This “Horizontal Skyscraper” Expands Central Park to Infinity and Beyond

Pat Finn Pat Finn

New York City is known for its expansive views: Nothing approaches the modern sublime quite like taking in the Manhattan skyline from a Brooklyn rooftop. However, the city does not offer a comparable experience with regard to the natural world. Beautiful as Central Park is, the experience of nature one finds here is cozy and personal, not breathtaking in the manner of the Grand Canyon.

For most New Yorkers, this isn’t a problem — but Yitan Sun and Jianshi Wu feel differently. Their radical conceptual proposal would turn America’s favorite urban park into a vast wilderness, complete with mountains, and surrounded with 1,000-foot mirrored walls that would extend its vistas literally to infinity.

“Our proposal is a hybrid multi-functional mega structure,” explained the designers in a statement. “Not by building up, but by digging down, it reveals the bedrock (mountain) that was hidden under Central Park, and creates space along the new cliff. The ambition is to reverse the traditional relationship between landscape and architecture, in a way that every occupiable space has direct connection to the nature.”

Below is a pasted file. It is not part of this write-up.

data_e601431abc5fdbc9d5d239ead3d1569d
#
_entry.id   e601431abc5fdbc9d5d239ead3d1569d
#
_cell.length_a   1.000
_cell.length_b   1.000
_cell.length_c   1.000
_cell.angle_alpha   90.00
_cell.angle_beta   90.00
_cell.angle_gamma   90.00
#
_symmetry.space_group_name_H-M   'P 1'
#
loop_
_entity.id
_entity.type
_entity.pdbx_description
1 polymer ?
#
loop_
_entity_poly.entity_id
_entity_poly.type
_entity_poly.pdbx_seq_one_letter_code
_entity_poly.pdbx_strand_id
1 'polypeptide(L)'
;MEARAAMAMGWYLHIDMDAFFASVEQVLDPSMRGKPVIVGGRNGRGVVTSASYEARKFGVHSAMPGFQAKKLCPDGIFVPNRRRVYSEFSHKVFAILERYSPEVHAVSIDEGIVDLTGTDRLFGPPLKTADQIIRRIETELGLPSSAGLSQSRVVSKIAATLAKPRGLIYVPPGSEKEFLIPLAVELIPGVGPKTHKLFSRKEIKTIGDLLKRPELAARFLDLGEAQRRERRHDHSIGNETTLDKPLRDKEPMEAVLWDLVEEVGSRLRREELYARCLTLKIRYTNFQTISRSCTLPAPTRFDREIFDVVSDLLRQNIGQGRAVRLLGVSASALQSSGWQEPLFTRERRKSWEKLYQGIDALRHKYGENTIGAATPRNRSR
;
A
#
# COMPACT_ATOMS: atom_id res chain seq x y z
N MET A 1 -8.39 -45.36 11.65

The mirrored walls around the perimeter of the park constitute the façade of a “horizontal skyscraper.” Inside this 1,000-foot-tall, 100-foot-deep “mega structure,” the architects plan to place residences, which will enjoy completely unobstructed views of the park.

Yitan Sun and Jianshi Wu claim that their proposal would make Central Park accessible to more people, noting that the park currently is only convenient for the fraction of the city’s residents who live or work in the area. The massive housing capacity of the project would ensure that more people than ever before would inhabit parkside residences.

Yitan Sun and Jianshi Wu’s design was imaginative enough to earn them first place in eVolo’s 2016 New York Skyscraper competition. Indeed, it isn’t every day that one gets the chance to contemplate what it would be like to bring the spaciousness of Yosemite to America’s most populated county.

All images courtesy of eVolo

Pat Finn Author: Pat Finn
Pat Finn is a high school English teacher and a freelance writer on art, architecture, and film. He believes, with Orwell, that "good prose is like a windowpane," but his study of architecture has shown him that a window is only as good as the landscape it looks out on. Pat is based in the New York metro area.
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